Wednesday 19 August 2020

PTRD Instructions

 "Instructions on handling the PKB* 14.5 mm anti-tank rifle
  1. The PKB anti-tank rifle uses the force of the recoil to open the breech and extract spent casings.
  2. The loading of the rifle is done manually by inserting and ramming the cartridge through the opening in the top of the receiver with a subsequent locking of the bolt.
  3. The bold is locked by vigorously pushing the bolt forward so that the bolt handle touches the cutout in the receiver and slides downwards along it until it is locked in place to avoid misfires due to an improperly locked bolt.
  4. In case there is a misfire with a properly locked bolt, the firing pin must be recocked by pulling it back until the hammer is raised. If there is a second misfire, the cartridge is extracted by opening the bolt (up and to the left) and pulling it back to the rearmost position. A new cartridge is loaded. If the new cartridge also misfires, check if the firing pin is broken or the firing mechanism is dirty. Correct the fault.
  5. To fire the rifle correctly, the shooter must place it on the bipod such that the legs are vertical in such a way that the barrel can move freely towards the shooter during recoil.
  6. To place the firing pin in safe and lock the breech during movement, the firing pin is pulled back to the rearmost position and turned to the right by 90 degrees until the tab lines up with a slot on the receiver.
  7. To make aiming easier, the cheek weld can be adjusted and fixed with bolts.
  8. When firing, the shooter's left hand must be propping up the wooden stock. It is not acceptable to hold the neck of the stock to avoid being hit by the recoiling bolt.
  9. When firing at up to 400 meters, the sight must be pushed downwards. When firing at over 400 meters, the sight must be flipped upwards.
  10. Firing dirty or lubricated ammunition may result in partial fouling of the breech. In this case extraction is performed manually. If extraction is tough, it is permitted to knock on the bolt handle and metal parts.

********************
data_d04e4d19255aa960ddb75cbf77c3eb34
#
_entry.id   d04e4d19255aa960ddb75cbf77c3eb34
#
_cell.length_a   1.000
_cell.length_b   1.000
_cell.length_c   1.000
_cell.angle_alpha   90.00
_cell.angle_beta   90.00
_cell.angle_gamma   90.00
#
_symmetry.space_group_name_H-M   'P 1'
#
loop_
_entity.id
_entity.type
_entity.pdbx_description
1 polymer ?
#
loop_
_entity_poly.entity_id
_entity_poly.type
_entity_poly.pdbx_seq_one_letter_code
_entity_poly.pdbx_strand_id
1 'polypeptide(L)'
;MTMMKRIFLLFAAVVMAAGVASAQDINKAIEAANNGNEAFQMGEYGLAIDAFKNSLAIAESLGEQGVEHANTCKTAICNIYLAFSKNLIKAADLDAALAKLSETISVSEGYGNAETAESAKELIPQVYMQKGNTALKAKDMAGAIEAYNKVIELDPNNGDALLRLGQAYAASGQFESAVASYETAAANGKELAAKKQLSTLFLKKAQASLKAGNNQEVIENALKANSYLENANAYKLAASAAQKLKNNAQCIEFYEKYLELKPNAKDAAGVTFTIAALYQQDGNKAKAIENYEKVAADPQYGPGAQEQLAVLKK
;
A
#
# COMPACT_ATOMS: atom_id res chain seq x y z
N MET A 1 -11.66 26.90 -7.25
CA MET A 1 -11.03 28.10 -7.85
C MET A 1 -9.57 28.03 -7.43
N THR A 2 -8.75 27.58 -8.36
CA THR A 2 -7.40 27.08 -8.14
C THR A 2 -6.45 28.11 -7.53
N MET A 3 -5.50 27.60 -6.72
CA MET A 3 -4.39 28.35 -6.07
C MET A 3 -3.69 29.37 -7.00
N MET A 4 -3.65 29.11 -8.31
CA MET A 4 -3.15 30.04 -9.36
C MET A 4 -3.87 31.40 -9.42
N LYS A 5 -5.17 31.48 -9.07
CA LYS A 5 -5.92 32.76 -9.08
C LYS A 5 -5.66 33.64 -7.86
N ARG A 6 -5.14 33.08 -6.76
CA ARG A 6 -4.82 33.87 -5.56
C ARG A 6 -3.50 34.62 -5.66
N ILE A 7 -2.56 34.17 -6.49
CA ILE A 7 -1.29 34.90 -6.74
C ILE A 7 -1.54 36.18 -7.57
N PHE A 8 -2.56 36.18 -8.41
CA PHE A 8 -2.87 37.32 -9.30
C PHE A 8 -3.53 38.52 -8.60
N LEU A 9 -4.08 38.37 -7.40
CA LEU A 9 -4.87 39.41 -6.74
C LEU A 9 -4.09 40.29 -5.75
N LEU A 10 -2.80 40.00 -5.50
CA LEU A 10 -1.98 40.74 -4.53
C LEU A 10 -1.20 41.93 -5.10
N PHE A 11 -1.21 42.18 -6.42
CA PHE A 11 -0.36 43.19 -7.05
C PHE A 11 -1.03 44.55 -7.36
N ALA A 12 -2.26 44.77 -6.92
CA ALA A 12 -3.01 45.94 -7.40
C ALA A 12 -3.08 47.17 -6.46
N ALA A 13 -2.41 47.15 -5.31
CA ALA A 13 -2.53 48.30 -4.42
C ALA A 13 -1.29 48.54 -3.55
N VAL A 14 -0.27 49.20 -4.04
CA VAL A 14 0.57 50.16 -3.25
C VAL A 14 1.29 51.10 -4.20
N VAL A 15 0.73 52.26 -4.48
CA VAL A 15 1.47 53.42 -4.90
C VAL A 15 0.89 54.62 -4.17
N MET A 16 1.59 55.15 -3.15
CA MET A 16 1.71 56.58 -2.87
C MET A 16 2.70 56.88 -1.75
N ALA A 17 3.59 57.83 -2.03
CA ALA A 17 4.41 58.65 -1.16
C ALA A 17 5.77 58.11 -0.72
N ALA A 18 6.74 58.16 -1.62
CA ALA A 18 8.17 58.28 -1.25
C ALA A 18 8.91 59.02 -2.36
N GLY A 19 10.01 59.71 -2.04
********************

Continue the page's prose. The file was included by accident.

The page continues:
11. To remove the bolt when cleaning press the stopper on the rear left of the receiver.
  12. The following steps are taken when cleaning and inspecting the bolt.
    1. Take the handle with the left hand and pull back the striker with your right to the rearmost position, then turn right to decouple the case and the bolt.
    2. Using the body of the striker that prevents the firing pin from decoupling from the guide rod, move it to the side to take it off the firing pin. All parts can now be easily removed.
  13. The assembly of the bolt is performed in the following order: first assemble the firing mechanism the insert it into the bolt.
    1. Put the striker casing, limiting tube, and spring on the firing pin guide rod.
    2. Put the striker casing on, compressing the spring with the smooth rear part, put the firing pin on the striker guide rod in such a way that the circular opening in the casing completely encompasses the thicker part of the firing pin and the tab in the firing pin fits into it.
    3. Take the bolt with your left hand by the handle and insert the firing mechanism into it by pushing the hammer down, pushing on the striker with the thumbs of both hands to push it into the breech. When turning the striker case to the left the tab should easily enter into a slot on the breech.
      Turn the firing pin to the left to enable the safety and insert the bolt.
      Correctness of assembly is tested by dry firing.
Composed by anti-tank rifle courses chief Major Zamyatin
Approved by chief of production, Technical Intendant 1st Class Savtskiy"

* The PTRD rifle was initially called PKB after the design bureau that developed it.


  1. PTRD rifle that's interesting case- according Polish manual from 1945, PTRD that's a gun which automatically ejected case after shot. Soviet manual also show this information. But according my knowledge, PTRD typically don't ejected empty case after shot. IIRC PTRD typically only partially unlocking bolt after shot. Even oryginal movies from WWII show that PTRD don't ejected empty case automatically:

    1. Yes, in this video you can see in the third shot that the case is not ejected automatically: And it's also quite illogical. For this to work, there had to be a system that lifted the bolt handle, then pushed the bolt back to eject the case. How could this possibly work on a bolt action rifle?

    2. Actually, I now found this video explaining how the automatic ejection works: In the video in my previous message, the cases must have just failed to eject properly, maybe because of the type of ammunition or something.